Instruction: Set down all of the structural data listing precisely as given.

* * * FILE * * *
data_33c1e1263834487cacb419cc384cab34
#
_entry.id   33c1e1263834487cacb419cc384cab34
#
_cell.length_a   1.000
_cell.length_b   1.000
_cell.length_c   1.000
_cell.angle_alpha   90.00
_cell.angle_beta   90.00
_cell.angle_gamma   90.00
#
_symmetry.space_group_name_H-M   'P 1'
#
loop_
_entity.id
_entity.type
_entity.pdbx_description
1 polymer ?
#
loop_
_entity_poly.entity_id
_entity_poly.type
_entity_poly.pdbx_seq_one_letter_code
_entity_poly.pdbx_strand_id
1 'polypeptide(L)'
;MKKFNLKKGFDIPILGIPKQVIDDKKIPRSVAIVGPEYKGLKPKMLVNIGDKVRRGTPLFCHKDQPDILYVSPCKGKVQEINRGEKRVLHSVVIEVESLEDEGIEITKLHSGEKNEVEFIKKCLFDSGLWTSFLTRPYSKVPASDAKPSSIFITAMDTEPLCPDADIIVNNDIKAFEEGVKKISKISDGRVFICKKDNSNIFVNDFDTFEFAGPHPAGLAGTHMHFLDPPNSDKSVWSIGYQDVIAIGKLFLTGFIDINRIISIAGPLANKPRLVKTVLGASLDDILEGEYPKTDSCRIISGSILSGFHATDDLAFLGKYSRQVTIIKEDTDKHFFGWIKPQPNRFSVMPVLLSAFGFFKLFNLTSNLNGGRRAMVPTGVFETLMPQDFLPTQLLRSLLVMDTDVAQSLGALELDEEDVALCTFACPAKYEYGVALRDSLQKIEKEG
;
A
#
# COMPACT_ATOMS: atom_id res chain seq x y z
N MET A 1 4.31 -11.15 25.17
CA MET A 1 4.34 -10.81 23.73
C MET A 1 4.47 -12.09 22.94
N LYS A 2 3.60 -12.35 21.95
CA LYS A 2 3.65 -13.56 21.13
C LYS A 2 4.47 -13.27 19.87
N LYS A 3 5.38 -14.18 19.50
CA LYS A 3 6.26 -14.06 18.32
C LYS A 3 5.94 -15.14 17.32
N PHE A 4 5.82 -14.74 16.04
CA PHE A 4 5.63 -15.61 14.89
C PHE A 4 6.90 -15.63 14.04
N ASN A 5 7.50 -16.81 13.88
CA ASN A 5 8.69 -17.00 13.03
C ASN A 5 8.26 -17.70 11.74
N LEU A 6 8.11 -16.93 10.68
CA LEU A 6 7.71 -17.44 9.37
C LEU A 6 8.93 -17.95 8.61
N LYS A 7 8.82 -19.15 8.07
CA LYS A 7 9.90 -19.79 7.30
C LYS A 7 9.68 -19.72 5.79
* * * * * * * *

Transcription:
data_33c1e1263834487cacb419cc384cab34
#
_entry.id   33c1e1263834487cacb419cc384cab34
#
_cell.length_a   1.000
_cell.length_b   1.000
_cell.length_c   1.000
_cell.angle_alpha   90.00
_cell.angle_beta   90.00
_cell.angle_gamma   90.00
#
_symmetry.space_group_name_H-M   'P 1'
#
loop_
_entity.id
_entity.type
_entity.pdbx_description
1 polymer ?
#
loop_
_entity_poly.entity_id
_entity_poly.type
_entity_poly.pdbx_seq_one_letter_code
_entity_poly.pdbx_strand_id
1 'polypeptide(L)'
;MKKFNLKKGFDIPILGIPKQVIDDKKIPRSVAIVGPEYKGLKPKMLVNIGDKVRRGTPLFCHKDQPDILYVSPCKGKVQEINRGEKRVLHSVVIEVESLEDEGIEITKLHSGEKNEVEFIKKCLFDSGLWTSFLTRPYSKVPASDAKPSSIFITAMDTEPLCPDADIIVNNDIKAFEEGVKKISKISDGRVFICKKDNSNIFVNDFDTFEFAGPHPAGLAGTHMHFLDPPNSDKSVWSIGYQDVIAIGKLFLTGFIDINRIISIAGPLANKPRLVKTVLGASLDDILEGEYPKTDSCRIISGSILSGFHATDDLAFLGKYSRQVTIIKEDTDKHFFGWIKPQPNRFSVMPVLLSAFGFFKLFNLTSNLNGGRRAMVPTGVFETLMPQDFLPTQLLRSLLVMDTDVAQSLGALELDEEDVALCTFACPAKYEYGVALRDSLQKIEKEG
;
A
#
# COMPACT_ATOMS: atom_id res chain seq x y z
N MET A 1 4.31 -11.15 25.17
CA MET A 1 4.34 -10.81 23.73
C MET A 1 4.47 -12.09 22.94
N LYS A 2 3.60 -12.35 21.95
CA LYS A 2 3.65 -13.56 21.13
C LYS A 2 4.47 -13.27 19.87
N LYS A 3 5.38 -14.18 19.50
CA LYS A 3 6.26 -14.06 18.32
C LYS A 3 5.94 -15.14 17.32
N PHE A 4 5.82 -14.74 16.04
CA PHE A 4 5.63 -15.61 14.89
C PHE A 4 6.90 -15.63 14.04
N ASN A 5 7.50 -16.81 13.88
CA ASN A 5 8.69 -17.00 13.03
C ASN A 5 8.26 -17.70 11.74
N LEU A 6 8.11 -16.93 10.68
CA LEU A 6 7.71 -17.44 9.37
C LEU A 6 8.93 -17.95 8.61
N LYS A 7 8.82 -19.15 8.07
CA LYS A 7 9.90 -19.79 7.30
C LYS A 7 9.68 -19.72 5.79